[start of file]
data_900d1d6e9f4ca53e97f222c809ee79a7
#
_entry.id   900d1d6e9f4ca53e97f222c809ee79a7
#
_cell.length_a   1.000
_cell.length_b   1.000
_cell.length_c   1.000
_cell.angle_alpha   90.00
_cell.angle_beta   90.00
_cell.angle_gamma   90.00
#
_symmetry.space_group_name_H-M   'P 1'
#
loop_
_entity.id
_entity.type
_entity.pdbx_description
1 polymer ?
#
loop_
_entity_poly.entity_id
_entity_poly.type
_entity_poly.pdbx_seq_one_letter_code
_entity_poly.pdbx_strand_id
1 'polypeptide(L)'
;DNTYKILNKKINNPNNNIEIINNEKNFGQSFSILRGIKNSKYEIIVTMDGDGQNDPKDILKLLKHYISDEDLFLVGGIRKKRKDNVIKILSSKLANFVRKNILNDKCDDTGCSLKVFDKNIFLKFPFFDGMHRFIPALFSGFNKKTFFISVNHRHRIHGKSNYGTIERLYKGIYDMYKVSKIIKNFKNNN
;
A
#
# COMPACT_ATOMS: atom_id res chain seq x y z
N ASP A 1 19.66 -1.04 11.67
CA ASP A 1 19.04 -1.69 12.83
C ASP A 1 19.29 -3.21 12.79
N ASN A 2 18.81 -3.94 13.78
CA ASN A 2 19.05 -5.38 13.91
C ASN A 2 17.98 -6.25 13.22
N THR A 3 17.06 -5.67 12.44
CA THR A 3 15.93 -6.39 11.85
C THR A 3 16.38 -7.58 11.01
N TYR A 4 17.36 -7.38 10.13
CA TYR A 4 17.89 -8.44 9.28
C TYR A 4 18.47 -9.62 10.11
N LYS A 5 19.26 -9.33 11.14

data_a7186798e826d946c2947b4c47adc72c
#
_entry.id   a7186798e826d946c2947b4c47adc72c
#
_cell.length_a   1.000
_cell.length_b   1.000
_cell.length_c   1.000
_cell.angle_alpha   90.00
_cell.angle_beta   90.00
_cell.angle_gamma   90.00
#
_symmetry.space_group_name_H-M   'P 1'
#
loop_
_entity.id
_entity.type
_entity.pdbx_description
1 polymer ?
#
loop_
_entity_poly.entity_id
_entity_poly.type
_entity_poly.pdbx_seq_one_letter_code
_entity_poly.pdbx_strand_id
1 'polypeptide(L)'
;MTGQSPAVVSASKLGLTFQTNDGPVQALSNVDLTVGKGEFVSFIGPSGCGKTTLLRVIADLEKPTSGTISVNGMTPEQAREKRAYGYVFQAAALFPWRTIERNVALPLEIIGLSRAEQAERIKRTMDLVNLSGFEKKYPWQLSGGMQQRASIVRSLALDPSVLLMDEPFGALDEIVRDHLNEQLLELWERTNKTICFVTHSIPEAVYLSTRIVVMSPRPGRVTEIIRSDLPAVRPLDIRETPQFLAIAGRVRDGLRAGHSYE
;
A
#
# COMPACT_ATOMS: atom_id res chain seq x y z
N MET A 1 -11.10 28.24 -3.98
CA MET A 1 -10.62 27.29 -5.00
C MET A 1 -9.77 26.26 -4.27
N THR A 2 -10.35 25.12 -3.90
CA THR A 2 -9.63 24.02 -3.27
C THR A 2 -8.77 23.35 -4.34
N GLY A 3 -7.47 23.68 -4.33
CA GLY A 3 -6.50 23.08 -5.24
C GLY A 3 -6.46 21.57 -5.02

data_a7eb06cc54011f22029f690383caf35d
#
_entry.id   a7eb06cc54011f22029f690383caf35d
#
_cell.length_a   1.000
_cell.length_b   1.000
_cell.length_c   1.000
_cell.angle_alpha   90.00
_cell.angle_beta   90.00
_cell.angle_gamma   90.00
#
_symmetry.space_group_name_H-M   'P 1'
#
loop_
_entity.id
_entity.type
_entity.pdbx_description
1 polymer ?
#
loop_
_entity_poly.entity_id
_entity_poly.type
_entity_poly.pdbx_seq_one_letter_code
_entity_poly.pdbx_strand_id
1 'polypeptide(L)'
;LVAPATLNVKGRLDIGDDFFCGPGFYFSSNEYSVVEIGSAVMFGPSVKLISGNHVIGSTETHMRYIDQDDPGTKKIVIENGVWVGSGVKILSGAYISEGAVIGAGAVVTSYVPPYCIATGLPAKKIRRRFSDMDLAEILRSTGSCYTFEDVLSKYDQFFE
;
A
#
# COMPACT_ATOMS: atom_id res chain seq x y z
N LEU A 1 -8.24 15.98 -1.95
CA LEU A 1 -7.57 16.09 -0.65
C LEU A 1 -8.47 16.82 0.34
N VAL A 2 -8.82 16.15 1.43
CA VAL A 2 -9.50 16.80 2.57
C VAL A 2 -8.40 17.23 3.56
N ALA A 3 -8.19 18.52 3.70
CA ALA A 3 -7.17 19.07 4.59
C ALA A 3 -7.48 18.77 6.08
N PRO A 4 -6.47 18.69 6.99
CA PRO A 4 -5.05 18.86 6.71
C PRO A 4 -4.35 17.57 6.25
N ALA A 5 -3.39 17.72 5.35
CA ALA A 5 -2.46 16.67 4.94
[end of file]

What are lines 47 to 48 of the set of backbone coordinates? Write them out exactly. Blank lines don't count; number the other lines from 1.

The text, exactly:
#
_cell.length_a   1.000